When passing on a two-lane road, you're not exposed to oncoming traffic as long, because you're able to accelerate faster. More grip makes it easier to swerve around situations that slower cars might not have the time or space to avoid.

Most important of all, most fast cars (and there are unfortunately a few exceptions) also have much deeper reserves of braking performance than slower cars, meaning you can more likely stop short of an accident instead of becoming one. Mercedes-Benz's SL55 not only has huge eight-piston front calipers and vented discs, but also senses when it's raining and gently applies the brakes every once in a while to keep them dry and ready for action.


Now if only I could find the link I once had to statistics showing that cars with more than 200 hp get in less accidents than those with less.


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Car shopping: Don't compare prices on the Internet. 
It's downright criminal how much cheaper cars are in the States than they are here in Canada.

Do we all like compact cars because we take pride in our environmental responsibility... or are we just overtaxed and overcharged to the point where we just can't afford the nicer cars that the average American can put in their driveway?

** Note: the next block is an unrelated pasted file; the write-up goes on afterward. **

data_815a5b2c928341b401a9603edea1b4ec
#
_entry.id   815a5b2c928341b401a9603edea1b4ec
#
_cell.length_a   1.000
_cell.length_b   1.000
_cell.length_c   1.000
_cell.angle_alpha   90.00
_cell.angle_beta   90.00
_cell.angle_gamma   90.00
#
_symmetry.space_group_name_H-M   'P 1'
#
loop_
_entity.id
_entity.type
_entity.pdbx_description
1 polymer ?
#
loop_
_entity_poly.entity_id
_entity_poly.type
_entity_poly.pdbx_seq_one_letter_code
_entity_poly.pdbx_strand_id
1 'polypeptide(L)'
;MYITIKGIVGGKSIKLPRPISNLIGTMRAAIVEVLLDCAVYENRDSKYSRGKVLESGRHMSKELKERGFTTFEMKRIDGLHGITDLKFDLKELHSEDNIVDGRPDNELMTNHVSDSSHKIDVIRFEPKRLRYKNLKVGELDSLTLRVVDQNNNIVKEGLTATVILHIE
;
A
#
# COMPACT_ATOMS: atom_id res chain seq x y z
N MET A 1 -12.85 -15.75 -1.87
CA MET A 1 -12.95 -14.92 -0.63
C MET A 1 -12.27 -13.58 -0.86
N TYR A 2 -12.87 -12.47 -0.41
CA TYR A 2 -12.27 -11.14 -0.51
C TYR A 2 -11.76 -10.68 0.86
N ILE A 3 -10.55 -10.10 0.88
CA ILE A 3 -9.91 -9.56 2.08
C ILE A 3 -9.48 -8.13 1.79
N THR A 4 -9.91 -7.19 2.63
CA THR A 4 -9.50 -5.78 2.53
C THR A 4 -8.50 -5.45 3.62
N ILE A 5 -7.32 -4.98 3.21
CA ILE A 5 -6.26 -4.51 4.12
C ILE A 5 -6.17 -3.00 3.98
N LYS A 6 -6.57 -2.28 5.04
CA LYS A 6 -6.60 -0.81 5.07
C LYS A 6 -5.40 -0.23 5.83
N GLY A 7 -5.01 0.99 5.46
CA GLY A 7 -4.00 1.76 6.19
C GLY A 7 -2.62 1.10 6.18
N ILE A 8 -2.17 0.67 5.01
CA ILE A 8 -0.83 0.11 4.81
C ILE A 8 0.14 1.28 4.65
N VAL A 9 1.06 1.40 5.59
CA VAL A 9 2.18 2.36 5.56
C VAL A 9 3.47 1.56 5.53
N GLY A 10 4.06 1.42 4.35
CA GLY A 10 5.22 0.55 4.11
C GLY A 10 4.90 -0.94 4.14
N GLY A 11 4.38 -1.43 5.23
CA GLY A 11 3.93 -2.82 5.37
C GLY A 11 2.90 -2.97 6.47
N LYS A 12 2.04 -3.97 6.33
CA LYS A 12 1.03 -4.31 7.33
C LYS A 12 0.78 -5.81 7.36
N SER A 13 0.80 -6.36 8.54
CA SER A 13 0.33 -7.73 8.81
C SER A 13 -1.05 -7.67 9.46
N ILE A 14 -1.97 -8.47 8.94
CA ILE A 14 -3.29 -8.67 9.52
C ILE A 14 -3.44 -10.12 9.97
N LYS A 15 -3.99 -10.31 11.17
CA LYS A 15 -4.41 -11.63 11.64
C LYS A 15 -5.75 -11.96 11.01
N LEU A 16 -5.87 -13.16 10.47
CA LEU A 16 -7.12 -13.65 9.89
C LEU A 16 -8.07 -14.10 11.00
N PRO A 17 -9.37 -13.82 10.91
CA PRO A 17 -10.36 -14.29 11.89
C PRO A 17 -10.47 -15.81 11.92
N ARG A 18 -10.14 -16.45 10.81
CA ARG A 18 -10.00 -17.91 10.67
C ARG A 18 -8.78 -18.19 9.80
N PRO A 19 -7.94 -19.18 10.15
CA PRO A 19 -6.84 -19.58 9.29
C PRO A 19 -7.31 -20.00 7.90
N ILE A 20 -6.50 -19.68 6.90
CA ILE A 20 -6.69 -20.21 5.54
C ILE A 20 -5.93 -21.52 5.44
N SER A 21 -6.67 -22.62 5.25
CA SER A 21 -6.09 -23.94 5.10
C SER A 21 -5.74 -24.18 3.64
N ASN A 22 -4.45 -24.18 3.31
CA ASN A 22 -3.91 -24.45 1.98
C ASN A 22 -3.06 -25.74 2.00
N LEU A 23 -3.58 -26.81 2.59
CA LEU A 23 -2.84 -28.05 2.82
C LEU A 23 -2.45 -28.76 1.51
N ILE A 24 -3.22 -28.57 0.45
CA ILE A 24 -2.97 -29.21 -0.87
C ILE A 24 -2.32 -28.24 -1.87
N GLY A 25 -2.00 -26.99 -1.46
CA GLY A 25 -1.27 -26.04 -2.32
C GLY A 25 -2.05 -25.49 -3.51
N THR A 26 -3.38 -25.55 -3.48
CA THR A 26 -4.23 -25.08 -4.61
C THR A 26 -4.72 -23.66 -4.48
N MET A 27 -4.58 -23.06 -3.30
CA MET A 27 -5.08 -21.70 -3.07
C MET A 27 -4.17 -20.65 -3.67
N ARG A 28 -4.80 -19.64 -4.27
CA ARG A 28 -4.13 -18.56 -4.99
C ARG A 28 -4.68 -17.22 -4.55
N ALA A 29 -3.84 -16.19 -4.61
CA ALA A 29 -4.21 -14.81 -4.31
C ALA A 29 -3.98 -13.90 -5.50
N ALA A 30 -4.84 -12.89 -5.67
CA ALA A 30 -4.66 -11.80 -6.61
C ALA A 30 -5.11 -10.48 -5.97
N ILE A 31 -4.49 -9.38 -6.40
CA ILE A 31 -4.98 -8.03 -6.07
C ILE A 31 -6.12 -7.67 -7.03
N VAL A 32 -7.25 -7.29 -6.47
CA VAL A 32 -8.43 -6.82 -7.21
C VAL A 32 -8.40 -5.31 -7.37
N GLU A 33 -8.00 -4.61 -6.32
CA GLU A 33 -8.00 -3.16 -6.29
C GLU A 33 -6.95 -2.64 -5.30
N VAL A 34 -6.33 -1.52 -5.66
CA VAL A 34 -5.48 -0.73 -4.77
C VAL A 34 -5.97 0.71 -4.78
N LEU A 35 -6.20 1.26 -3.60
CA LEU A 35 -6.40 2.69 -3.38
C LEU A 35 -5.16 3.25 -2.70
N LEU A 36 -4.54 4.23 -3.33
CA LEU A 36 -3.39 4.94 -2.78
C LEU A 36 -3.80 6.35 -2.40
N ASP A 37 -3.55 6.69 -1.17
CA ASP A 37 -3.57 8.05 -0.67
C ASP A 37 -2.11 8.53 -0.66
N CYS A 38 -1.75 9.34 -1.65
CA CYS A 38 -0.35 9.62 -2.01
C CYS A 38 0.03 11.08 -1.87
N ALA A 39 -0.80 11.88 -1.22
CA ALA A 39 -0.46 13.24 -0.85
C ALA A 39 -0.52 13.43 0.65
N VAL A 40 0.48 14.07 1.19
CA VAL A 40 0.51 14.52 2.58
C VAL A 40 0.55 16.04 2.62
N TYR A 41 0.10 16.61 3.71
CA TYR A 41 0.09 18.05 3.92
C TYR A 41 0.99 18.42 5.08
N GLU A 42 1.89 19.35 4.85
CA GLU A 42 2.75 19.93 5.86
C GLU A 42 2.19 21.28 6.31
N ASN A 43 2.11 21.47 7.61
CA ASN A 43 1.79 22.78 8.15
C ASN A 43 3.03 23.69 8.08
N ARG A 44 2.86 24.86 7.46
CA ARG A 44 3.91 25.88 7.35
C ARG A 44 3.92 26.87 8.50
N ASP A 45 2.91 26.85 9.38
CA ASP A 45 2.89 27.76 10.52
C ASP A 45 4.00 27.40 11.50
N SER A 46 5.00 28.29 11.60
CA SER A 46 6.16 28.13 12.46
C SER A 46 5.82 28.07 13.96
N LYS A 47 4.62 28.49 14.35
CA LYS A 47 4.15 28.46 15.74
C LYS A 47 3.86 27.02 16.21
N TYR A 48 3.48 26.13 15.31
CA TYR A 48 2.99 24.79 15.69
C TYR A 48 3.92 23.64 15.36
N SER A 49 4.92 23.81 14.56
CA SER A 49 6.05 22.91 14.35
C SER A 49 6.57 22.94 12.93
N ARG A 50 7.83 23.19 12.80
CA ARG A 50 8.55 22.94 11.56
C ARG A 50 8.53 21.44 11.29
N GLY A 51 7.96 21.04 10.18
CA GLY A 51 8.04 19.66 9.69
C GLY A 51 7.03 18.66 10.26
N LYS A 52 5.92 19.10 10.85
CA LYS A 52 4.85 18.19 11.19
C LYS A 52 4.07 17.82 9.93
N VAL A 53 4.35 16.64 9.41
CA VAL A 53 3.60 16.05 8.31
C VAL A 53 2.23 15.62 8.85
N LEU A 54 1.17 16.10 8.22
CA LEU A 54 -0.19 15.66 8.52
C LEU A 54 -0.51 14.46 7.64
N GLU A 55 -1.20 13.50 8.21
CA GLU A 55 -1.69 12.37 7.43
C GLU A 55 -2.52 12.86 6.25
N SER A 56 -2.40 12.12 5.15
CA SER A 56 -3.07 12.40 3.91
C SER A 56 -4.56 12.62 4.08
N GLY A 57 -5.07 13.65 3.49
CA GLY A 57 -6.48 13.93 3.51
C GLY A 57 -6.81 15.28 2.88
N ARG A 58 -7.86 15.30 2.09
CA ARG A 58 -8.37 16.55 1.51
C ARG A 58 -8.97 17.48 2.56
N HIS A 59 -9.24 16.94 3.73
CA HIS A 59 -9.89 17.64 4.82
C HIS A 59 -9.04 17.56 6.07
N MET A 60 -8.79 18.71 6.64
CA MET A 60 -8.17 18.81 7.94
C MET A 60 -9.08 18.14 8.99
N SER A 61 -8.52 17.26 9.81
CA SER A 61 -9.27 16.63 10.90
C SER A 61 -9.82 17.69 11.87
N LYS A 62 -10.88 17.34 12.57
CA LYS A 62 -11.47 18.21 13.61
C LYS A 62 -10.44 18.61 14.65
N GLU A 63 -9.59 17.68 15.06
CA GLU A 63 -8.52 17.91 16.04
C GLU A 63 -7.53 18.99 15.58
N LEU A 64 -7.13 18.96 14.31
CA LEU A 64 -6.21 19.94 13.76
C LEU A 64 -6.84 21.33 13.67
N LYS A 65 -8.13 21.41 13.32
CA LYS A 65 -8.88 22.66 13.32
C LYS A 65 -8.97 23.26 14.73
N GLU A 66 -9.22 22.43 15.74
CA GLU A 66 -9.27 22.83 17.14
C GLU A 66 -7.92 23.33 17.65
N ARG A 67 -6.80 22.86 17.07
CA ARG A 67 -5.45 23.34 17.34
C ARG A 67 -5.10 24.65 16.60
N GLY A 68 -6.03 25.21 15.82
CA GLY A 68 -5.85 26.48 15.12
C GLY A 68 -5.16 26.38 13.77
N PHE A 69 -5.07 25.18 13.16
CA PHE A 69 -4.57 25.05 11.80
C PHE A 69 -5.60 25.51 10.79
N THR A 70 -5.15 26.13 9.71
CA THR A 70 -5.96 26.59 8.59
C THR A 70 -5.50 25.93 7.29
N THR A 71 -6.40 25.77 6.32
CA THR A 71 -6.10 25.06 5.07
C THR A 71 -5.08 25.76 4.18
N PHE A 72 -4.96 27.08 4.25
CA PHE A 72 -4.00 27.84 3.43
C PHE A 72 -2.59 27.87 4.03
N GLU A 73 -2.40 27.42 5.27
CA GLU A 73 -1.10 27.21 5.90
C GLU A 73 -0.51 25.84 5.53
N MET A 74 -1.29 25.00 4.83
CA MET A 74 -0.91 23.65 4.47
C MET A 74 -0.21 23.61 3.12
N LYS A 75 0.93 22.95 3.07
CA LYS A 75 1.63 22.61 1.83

If I were an American, I could get a Subaru Impreza WRX STI with all the options I want for $34,480.

If I convert that generously to Canadian dollars, it would be $38,617.

Now if I go price the same car on the Canadian Subaru site, it comes to $51,038. WTF? Why am I paying an extra $12k just because I live on this side of the border?

This holds true for pretty much every car on the market.

So basically, I'm gettiong a car worth thousands of dollars less than what I'm paying. Thanks big car corporations for bending me over and sticking it to me. I appreciate it. Really.

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I thought the Corolla was a car. 
I was shown the error of my Corolla-driving ways. In trying to adjust the seat properly, I was treating it like a car. As it turns out, I should have been treating it like a tiny RAV4, or an electric-scooter, or some sort of motorized lawnchair or something.

I've discovered that I can comfortably drive the thing if I sit in the seat like not as though it were a car, with my legs out in front of me, but rather like a truck, with my knees bent like I'm sitting in an arm chair or something. Not so much pushing the pedals, as stepping on them.

I guess this is what normal people like. Go figure.

It doesn't change the fact that the radio dial is still too far away and the arm rest is still completely useless, but at least now I can concede that the car can be comfortably driven, no matter how uninspiring it is.

Of course... it IS a Corolla so driving it shouldn't be expected to be enjoyable. It should just be expected to keep going for a million miles before it breaks down.